“I would say it’s a conspiracy. They are worried that their own research will be exposed so they have worked hard to ridicule and suppress any Maori history which disagrees with their views.

“However, the tide is turning and more people are now seeing that there is a whole history of our country that has been concealed and which will have major implications for Treaty settlements for example.”

Whaleoil Awards – Worst Political Journalist

WO-Worst-Journo

Commenters are pretty emphatic…and I have taken the liberty of adding?Bernard?Orsman.

The nominees are:

Barry SoperTeletubby explains:

Barry Soper for continually being more important than the story. Cock

Brian Rudman – Brian Rudman constantly bangs on about liberal elite past-times that he’d like to fund with other people’s money. A big fan of buses and trains…again funded by other people. His biggest bug bear though is that Auckland doesn’t have a suitable theatre that meets his fussy audiophile standards and he expects the ratepayers to have one damn it all! Troy explains:

Brian Rudman. Recipient of the Charles Southwell Award (for equitable and informed journalism) … yeah right, most of his articles are simple trash, so much so that I hardly make the effort to read them any more.

John CampbellCows4me writes:

Yeah he’s a lefty suckhole, most of the media in NZ are bent to the left. If we had a true right wing channel that held some of these dribbling lefty’s up to the light people like Campbell would struggle for air. It’s so easy to be a greasy, politically correct lefty when there’s no opposing voice.

Simon Collins – Collins pimps the poor, he came to my attention with his shocking half story about Tania Wysocki. I note to date he hasn’t had the stones to re-visit that story…he wouldn’t want to have to write about success by a battler. Hagues said:

Simon Collins for his series of wow and misery blamed either on the govt or “someone else.”

Bernard Orsman – Orsman is Len Brown’s direct line into the Herald. He has written so glowingly in favour of Len Brown I thought perhaps he had moved from the Herald Albert Street offices into the Town Hall to shorten the?communication?lines.

David Fisher ?- Fisher has compromised himself so badly this year. He has written little else other than PR articles on behalf of Kim Dotcom or Ian Wishart. He has become fixated, so much so he is now allegedly writing a book about Dotcom with the assistance of Paul Little…I hope they don’t get too friendly…we know what happens when wine, late nights and friends mix with Paul Little.

Whaleoil Awards - Worst Political Journalist

  • John Campbell (49%, 211 Votes)
  • Barry Soper (25%, 105 Votes)
  • Brian Rudman (11%, 45 Votes)
  • David Fisher (7%, 29 Votes)
  • Simon Collins (6%, 25 Votes)
  • Bernard Orsman (3%, 12 Votes)

Total Voters: 427

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Word of the day – totsched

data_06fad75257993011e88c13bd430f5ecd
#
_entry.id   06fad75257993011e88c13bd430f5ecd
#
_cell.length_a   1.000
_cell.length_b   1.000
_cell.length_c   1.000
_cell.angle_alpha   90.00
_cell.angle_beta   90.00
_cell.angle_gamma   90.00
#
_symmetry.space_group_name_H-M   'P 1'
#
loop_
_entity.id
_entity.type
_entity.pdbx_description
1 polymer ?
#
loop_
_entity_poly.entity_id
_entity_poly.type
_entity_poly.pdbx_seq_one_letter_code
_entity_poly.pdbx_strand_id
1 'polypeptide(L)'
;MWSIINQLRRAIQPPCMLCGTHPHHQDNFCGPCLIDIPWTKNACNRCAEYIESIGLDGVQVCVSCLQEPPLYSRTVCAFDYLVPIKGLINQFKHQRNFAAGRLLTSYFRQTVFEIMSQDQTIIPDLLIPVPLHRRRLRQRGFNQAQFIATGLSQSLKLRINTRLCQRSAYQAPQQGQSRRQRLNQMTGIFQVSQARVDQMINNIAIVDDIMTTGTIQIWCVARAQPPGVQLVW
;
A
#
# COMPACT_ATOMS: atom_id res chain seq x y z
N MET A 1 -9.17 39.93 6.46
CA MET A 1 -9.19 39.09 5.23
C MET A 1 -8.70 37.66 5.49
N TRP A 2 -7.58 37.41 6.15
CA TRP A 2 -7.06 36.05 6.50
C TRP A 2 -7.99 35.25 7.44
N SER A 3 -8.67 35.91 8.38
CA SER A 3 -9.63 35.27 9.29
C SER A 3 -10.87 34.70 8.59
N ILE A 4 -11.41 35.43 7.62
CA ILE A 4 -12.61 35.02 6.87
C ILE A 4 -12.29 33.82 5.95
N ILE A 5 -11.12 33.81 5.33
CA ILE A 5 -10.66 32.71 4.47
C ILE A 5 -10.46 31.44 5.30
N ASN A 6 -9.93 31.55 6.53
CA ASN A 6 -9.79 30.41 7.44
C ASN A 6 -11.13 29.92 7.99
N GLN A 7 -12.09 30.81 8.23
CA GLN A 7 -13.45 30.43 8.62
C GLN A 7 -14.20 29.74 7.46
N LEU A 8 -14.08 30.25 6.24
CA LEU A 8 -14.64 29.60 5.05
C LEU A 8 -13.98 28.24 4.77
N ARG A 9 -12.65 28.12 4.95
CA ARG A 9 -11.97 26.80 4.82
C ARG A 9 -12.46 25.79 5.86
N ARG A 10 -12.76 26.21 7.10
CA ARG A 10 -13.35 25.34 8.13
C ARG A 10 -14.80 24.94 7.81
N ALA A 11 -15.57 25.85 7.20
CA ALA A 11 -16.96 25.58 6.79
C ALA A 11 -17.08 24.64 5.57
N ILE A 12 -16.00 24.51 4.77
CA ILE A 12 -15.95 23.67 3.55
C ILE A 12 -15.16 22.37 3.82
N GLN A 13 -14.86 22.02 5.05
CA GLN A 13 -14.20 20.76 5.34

via Stephen Franks

How dissent is literally silenced and ignored instead of debated. We witnessed this just last week with the treatment of Lord Monckton. We have seen it in action with anything that Ian Wishart ever says and now we are seeing it with John Ansell.

The other trick is to quietly exclude certain people from the national discourse. It is best summed up by a German word: totschweigtaktik. To be totsched is to be subjected to death by silence: books, ideas, people that challenge the status quo are simply ignored.

In Quadrant last year, Shelley Gare wrote that those who are totsched find “their efforts left to expire soundlessly like a butterfly in a jar”. When Orwell wrote his 1938 classic Homage to Catalonia, which addressed Stalinist Russia’s involvement in the Spanish Civil War, the left-wing literati simply ignored it. By the time Orwell died in 1950, barely 1500 copies had been sold. As Gare traces, the same death by silence was used to ignore Australian writers such as Chris Kenny, who challenged the secret women’s business behind the Hindmarsh Island affair. It was used when author Kate Jennings aimed her fire at the sisterhood, postmodernism and women’s studies.

It’s used by those who tell us that climate change will destroy us all if we do not act immediately. The sceptics are being?totsched. Opposing views? What opposing views? Governments have their own tactics. Those with poor ideas and even worse policies resort to something best described as the bipartisanship racket. Former prime minister Kevin Rudd called for bipartisanship on indigenous policies. In fact, Rudd sought supine obedience to the rollback of the NT intervention. If you disagreed, you were charged with politicising an issue. Just imagine if similar calls from those defending the status quo had managed to shut out the ideas from people such as Noel Pearson. The very last thing we want is bipartisanship when it is used so blatantly to stifle dissent and vest moral authority in one voice.